Mary River crocodile: cold snap does not stop search
THE drop in temperature in the Gympie region this week has not impacted the search for two crocodiles spotted by wildlife officers in the Mary River near Maryborough last month.
An Environment and Heritage Protection spokesman said on Friday wildlife officers from the DEHR were continuing their efforts to capture two crocodiles known to be in the Mary, one of them 4.5m long and the other 2.5m.
There is no evidence that the crocodiles have left the area and it is very important for members of the public to continue to exercise CrocWise behaviour at all times, the spokesman said.
A floating trap has been deployed at Graham's Creek and is being monitored by remote camera. Wildlife officers are rebaiting the trap on a weekly basis.
It could take some time for the animals to lose their natural wariness around the trap and members of the public can assist by avoiding the area if possible.
A daytime vessel-based survey of the Mary River was conducted on Thursday, April 28, 2016, from Lamington Bridge downstream to Walker Point and Saltwater Creek at low tide. No evidence of crocodiles was observed.
"Survey cameras have been positioned along the river near Graham's Creek and are being checked regularly. Further river bank surveys in the area are also planned.
"Members of the public are strongly encouraged to report all crocodile sightings to EHP as soon as possible on 1300 130 372.
"Photographic evidence is helpful, but only if it can be obtained safely."
Crocodiles are highly mobile and capable of travelling long distances, with some animals known to cover more than 40km in a single day.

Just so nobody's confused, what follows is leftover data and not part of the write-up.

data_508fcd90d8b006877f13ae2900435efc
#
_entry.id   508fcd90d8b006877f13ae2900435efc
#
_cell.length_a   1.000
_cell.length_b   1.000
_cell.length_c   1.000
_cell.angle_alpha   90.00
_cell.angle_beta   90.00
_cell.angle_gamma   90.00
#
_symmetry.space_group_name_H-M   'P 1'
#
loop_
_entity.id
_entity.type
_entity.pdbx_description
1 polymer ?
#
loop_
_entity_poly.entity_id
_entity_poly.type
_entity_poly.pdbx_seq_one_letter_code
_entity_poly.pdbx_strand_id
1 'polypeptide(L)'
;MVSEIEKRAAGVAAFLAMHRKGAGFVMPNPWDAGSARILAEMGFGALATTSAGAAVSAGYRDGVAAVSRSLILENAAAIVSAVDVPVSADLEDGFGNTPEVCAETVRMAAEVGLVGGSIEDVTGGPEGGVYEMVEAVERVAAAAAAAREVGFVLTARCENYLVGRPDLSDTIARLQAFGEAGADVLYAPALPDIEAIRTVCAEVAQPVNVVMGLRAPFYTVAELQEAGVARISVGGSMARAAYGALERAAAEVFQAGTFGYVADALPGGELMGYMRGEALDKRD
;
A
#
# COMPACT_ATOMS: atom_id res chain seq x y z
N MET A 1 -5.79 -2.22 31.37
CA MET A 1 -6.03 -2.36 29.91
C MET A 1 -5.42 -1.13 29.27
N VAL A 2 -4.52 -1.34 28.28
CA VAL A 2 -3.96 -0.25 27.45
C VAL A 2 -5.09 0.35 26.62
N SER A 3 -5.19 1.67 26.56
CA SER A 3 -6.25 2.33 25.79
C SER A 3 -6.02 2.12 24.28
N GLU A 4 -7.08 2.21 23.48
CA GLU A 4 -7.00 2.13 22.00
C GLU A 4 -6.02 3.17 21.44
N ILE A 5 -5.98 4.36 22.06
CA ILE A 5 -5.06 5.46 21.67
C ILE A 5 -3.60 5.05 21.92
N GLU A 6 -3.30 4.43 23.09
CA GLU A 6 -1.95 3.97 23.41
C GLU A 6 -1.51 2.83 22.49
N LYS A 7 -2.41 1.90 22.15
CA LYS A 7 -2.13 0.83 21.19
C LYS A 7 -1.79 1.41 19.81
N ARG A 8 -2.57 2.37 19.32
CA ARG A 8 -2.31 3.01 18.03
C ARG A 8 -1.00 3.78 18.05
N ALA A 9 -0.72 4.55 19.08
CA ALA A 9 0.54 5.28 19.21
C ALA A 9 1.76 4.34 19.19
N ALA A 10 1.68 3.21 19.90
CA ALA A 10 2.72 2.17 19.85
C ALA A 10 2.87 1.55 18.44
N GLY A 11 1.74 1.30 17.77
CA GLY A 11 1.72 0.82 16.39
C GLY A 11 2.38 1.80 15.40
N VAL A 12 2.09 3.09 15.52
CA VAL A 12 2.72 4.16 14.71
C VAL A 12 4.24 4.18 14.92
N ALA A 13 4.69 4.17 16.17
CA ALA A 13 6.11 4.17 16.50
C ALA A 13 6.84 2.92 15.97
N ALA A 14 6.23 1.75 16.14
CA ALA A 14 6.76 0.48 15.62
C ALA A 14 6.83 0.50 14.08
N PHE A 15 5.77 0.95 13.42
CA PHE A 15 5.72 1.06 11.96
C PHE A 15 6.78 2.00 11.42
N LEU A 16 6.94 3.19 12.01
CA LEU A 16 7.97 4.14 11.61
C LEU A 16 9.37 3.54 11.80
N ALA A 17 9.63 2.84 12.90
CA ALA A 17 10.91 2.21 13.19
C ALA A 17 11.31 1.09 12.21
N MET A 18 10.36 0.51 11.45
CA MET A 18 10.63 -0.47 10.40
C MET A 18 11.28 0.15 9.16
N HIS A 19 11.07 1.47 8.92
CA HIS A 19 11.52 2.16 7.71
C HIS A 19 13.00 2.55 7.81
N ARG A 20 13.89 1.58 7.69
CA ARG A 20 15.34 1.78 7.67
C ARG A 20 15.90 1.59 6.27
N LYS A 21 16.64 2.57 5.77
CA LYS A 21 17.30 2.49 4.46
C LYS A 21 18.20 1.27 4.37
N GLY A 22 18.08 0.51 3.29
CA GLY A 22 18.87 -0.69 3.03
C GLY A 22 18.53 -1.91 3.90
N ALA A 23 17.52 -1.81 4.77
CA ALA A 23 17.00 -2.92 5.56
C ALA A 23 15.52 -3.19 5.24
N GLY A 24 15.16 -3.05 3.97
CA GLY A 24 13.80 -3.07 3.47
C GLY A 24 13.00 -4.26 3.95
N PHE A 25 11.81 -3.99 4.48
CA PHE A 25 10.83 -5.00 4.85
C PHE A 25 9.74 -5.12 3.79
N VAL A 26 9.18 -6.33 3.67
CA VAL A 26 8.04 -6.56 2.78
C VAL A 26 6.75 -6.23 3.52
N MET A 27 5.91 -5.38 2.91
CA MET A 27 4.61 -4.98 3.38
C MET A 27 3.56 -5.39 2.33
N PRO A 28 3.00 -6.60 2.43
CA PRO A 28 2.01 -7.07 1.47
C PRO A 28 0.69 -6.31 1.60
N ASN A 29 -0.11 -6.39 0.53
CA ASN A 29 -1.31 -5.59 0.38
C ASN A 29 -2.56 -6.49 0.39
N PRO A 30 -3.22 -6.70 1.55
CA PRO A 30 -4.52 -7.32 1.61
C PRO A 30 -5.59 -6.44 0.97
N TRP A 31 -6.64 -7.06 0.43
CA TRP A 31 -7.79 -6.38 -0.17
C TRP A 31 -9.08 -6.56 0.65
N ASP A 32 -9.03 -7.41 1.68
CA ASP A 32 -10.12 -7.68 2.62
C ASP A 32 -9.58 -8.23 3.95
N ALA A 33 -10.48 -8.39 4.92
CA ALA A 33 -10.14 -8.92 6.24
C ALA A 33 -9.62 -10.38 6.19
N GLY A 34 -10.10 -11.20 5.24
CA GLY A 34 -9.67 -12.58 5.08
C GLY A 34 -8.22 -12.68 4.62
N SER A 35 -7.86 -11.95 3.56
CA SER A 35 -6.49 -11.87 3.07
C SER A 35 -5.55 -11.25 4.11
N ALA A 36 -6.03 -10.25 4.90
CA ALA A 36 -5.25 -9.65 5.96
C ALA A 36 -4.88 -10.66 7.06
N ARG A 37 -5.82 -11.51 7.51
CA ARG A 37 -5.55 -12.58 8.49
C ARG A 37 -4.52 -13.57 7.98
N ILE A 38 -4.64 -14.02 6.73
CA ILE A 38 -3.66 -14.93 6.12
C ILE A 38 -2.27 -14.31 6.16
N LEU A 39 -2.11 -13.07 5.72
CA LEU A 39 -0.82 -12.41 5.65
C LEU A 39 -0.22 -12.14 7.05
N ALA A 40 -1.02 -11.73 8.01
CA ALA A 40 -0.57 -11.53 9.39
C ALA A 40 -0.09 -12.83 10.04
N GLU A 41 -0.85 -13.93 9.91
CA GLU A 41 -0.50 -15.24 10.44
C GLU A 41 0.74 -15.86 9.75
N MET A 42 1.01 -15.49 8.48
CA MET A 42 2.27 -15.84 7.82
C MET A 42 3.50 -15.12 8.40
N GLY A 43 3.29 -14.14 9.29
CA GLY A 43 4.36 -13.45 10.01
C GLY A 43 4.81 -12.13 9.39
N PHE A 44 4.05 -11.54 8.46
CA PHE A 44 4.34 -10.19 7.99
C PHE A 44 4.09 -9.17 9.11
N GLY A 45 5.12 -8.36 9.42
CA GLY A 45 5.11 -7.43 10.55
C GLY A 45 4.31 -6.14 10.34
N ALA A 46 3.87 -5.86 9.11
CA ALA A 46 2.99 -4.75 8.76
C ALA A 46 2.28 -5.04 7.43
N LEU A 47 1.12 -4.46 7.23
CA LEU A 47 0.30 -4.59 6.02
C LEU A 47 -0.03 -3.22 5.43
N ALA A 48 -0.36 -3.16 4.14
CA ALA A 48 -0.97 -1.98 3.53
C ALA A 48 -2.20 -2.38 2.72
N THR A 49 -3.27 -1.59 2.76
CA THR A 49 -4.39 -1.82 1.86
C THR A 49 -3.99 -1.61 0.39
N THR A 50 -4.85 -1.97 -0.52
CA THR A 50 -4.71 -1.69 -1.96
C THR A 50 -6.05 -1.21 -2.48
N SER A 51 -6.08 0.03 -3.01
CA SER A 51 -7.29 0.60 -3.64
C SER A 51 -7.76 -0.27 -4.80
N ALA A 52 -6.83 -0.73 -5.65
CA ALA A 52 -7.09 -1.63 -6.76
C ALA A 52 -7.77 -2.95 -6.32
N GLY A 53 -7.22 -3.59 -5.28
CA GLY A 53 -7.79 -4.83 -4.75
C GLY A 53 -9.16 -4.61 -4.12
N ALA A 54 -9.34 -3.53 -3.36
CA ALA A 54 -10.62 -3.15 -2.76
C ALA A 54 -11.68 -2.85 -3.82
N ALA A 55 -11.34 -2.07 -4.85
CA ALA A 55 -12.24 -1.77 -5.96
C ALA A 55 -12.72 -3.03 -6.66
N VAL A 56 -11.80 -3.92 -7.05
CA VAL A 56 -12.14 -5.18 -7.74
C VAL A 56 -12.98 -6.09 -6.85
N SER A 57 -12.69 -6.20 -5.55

It is therefore not unexpected to receive multiple sightings of a single animal over a short period of time.
"Timely reports from the public of crocodile sightings greatly helps EHP to determine the movements of these animals and to plan their capture," the spokesman said.
"It is very important to exercise CrocWise behaviour at all times. In particular:
•Obey croc warning signs
•Don't swim or let domestic pets swim in waters where crocs may live
•Be aware that crocodiles also swim in the ocean
•Stand back from the water when fishing or cast netting
•Never provoke, harass or feed crocs
•Never leave food, fish scraps or bait near the water, a camp site or boat ramp
•Never interfere with or fish or boat near crocodile traps, and
•Always supervise children
•Remember, you are responsible for your own safety in croc country.
Things you might not have known about the Mary River crocodile
Estuarine crocodiles like the Mary River croc are found in India, throughout South-East Asia and New Guinea, in northern Australia, Vanuatu and the Solomon Islands. In Queensland, they are known to live between Gladstone and Cape York Peninsula, and throughout the Gulf of Carpentaria.
Although most commonly seen in tidal reaches of rivers, they also live in freshwater lagoons, rivers, and swamps hundreds of kilometres inland from the coast. They can even be found along beaches and around offshore islands in the Great Barrier Reef and Torres Strait.
Often observed basking on the banks of watercourses where they are generally inactive, crocodiles are less likely to be seen when they are in the water. Livelier in the water, crocodiles can swim just below the surface, with only their eyes and nostrils visible.
Crocodiles are one of the few reptiles to have a 4-chambered heart (like mammals). They can also stay underwater for extended time because they can slow their heart rate, allowing them to hold their breath for longer.